With the aid of quantum chemistry they were able to provide unexpected insight into the properties of the oxygen evolving complex (OEC). The OEC is the catalyst in plants that splits water using sunlight in order to build carbohydrates, thus powering all life on earth.
Figure (copyright by MPI CEC): The two structures of the core of nature's water oxidizing catalyst Photosystem II, which interconvert by changing bonds between an oxygen and its two manganese bondingpartners; a different spectroscopic signal is produced by eacharrangement.
Its precise structure, which was showing enigmatic spectroscopic behaviour, could now finally be solved with the aid of quantum chemistry. In one of its most studied oxidation states the OEC revealed two types of spectroscopic signals.
These signals could be converted to one another by various treatments, but not in any structurally comprehensible way. Moreover the signals are so complex that a detailed molecular structure could not be deduced. With the aid of theoretical spectroscopic techniques, Dr. Dimitrios Pantazis, scientist at the MPI CEC, and his colleagues were able to show that the two signals are caused by two energetically similar and interconvertible structures of the complex.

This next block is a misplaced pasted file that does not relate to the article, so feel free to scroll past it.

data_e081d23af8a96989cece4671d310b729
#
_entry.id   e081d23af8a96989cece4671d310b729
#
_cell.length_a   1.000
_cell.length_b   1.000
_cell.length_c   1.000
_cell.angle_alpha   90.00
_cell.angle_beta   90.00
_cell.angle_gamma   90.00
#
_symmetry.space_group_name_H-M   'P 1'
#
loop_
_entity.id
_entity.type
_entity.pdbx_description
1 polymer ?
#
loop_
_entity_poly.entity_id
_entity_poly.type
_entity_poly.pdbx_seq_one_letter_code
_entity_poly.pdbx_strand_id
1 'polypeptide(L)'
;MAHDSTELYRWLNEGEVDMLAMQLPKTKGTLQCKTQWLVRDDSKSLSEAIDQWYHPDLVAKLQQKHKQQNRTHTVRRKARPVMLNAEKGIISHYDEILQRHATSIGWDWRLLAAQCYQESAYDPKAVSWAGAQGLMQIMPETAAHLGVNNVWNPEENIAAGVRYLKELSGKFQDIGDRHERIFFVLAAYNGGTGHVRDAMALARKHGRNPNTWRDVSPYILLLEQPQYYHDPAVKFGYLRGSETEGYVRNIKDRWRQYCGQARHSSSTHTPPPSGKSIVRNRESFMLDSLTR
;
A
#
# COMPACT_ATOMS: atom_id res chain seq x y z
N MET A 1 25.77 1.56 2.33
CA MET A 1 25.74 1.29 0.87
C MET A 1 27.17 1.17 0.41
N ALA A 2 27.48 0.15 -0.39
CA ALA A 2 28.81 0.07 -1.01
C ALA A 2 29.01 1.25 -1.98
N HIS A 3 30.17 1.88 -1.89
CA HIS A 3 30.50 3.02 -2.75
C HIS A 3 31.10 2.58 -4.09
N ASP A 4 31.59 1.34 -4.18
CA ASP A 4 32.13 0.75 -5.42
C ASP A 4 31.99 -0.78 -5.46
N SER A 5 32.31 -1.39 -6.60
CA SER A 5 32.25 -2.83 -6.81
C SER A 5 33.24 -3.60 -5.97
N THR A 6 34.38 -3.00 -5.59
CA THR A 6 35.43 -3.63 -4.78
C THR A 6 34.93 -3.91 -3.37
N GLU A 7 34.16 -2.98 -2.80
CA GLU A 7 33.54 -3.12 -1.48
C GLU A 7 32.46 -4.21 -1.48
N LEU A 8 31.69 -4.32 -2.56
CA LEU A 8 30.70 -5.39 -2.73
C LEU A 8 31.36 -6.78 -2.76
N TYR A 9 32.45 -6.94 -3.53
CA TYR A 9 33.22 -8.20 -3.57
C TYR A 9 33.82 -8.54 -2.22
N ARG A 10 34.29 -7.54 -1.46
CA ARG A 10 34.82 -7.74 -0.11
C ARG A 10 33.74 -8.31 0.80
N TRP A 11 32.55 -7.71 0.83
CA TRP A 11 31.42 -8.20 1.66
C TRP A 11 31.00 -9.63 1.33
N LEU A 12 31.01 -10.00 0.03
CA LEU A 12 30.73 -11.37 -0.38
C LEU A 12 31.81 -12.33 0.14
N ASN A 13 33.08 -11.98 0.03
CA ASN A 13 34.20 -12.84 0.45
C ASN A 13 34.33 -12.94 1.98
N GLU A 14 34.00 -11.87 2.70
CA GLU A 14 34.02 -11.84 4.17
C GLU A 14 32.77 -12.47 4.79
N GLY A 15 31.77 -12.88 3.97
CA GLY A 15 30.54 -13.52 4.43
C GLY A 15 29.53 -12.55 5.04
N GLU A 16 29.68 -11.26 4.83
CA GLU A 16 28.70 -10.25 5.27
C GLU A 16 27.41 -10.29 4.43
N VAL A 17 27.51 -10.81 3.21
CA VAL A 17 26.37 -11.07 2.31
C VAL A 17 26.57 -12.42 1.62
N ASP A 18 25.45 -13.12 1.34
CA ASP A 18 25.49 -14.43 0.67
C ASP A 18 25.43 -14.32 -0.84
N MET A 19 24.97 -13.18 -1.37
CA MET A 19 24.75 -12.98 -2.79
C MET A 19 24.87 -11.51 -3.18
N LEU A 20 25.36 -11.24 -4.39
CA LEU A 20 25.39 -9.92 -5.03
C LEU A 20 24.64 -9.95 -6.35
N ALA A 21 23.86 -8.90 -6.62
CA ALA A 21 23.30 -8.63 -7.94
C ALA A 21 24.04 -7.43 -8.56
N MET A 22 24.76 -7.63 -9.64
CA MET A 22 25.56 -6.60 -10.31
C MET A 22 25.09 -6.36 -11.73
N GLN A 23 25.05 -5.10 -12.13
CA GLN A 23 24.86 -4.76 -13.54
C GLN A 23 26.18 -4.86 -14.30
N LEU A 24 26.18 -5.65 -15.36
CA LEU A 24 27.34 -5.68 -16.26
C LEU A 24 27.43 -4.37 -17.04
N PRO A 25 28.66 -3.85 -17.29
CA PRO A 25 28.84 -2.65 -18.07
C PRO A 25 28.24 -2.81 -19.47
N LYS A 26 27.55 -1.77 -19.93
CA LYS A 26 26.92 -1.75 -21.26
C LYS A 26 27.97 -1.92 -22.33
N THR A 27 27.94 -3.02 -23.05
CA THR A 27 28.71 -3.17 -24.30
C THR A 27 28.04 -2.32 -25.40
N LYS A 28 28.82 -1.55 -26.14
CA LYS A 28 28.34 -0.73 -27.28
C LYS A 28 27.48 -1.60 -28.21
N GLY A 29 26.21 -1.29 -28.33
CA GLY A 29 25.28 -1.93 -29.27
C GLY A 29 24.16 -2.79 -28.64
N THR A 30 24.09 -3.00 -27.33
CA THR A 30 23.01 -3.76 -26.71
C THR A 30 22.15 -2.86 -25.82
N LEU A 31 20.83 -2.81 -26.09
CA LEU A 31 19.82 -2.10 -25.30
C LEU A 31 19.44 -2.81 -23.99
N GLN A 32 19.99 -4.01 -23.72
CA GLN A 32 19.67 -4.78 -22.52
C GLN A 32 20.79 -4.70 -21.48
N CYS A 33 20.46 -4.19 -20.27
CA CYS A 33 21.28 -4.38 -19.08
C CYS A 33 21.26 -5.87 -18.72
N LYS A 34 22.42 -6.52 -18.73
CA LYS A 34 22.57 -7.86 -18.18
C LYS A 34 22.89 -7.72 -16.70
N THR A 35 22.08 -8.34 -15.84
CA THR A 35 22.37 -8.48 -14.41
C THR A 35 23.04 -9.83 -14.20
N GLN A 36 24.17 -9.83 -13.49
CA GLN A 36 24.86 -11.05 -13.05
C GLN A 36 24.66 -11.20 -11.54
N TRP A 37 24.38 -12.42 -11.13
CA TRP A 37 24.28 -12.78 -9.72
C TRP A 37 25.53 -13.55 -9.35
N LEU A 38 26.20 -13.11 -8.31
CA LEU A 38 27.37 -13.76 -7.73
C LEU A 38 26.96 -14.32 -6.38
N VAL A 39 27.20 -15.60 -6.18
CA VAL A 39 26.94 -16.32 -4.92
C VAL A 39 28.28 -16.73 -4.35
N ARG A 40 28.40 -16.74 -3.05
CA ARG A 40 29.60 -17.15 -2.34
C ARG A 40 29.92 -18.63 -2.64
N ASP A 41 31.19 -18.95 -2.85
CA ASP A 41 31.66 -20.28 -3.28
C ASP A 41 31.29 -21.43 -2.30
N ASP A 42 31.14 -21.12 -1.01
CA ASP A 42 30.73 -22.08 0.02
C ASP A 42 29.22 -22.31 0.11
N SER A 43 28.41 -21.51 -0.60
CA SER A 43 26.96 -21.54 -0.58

The core of the enzyme consists of a partial cubic structure made of manganese, calcium and oxygen (Mn4CaO5 s. figure). "Calculations show, that the two structures differ only by one bond, that swaps between the central oxygen and the two terminal manganese atoms", states Pantazis. This small change has a huge impact on the electronic structure and thus the spectroscopic properties of the molecule. Both structures are almost equal in energy and the bond swapping can happen over a low energetic barrier. Crucially, the scientists at the MPI additionally proved using theoretical simulations that each of the two structures has a distinct spectroscopic signature and that these two signatures have a one-‐to-‐one correspondence with the experimentally observed spectroscopic signals.